Symptoms of urethritis

The infection is asymptomatic in 5-10% of men with NGU and in up to 40-45% of non -gonococcal urethritis . Meanwhile up to 80% of women with chlamydia and 50% with gonorrhea may have no symptoms.
incubation period (time from infection is caused by the germ until symptoms appear) is variable, but generally ranges from 4-7 days with infections caused by Neisseria , and 7 to 21 days in those produced by Chlamydia .
Main symptoms that men with urethritis are:
  • Dysuria or painful urination: is the main complaint of men who have urethritis. It affects most men with gonorrhea and more than half of patients with non-gonococcal urethritis.
  • Urethral discharge: is a high percentage of patients with urethritis. It may be more or less abundant, and generally has a purulent or mucopurulent appearance. A very abundant and purulent urethral discharge suggests that urethritis is caused by Neisseria gonorrhoeae . Urethral discharge may be present throughout the day, or be limited and only observed with the first morning urine. At other times, it is only evident after urethral expression.
  • Itching and burning of the urethral opening.
  • Increased number of urination during the day, which also tend to be small numbers.
  • Genital pain.
  • Arthritis: a minority of patients with urethritis, especially if it is produced by Chlaymidia , can develop arthritis (in this case we speak of Reiter's syndrome).
  • Anorectal symptoms or nonspecific symptoms pharyngeal practice anal or oral sex. However, over 90% of the pharyngeal conditions are asymptomatic.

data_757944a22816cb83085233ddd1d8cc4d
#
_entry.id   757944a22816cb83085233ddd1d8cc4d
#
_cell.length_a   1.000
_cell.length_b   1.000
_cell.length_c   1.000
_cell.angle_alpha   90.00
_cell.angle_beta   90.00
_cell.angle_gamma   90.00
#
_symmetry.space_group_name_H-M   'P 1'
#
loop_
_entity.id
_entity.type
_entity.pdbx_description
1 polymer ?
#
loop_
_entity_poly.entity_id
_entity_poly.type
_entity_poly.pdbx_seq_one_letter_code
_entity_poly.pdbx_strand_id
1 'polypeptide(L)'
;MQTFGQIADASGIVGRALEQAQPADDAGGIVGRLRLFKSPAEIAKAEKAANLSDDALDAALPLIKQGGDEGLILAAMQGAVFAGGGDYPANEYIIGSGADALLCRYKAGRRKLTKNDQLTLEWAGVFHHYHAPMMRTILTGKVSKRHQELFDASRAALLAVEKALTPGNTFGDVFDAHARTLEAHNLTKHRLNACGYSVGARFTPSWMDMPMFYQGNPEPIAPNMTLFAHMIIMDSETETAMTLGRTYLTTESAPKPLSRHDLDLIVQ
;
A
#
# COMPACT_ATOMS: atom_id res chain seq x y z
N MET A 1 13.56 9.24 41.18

As for the most common symptoms of cervicitis include:
  • Increased vaginal discharge.
  • Localized pain in the lower abdomen (5-25%).
  • Bleeding between periods or after sex (the cervix is ​​very swollen, so it is more likely to bleed).
  • Purulent or mucopurulent cervical discharge (50%).
  • Pain with sexual intercourse (dyspareunia).
  • Pain and burning with urination.
  • Increased number of urination during the day, which is usually limited quantity.

Diagnosis of urethritis

In patients with suspected urethritis , making a good history and a detailed physical examination is essential, as is achieved with both practically make the diagnosis of this disease. In addition, a number of additional tests that help achieve a more accurate diagnosis. Sometimes if laboratory tests can not be performed, the existence of risk factors ( unsafe sex ) and about symptoms consistent enough to start treatment.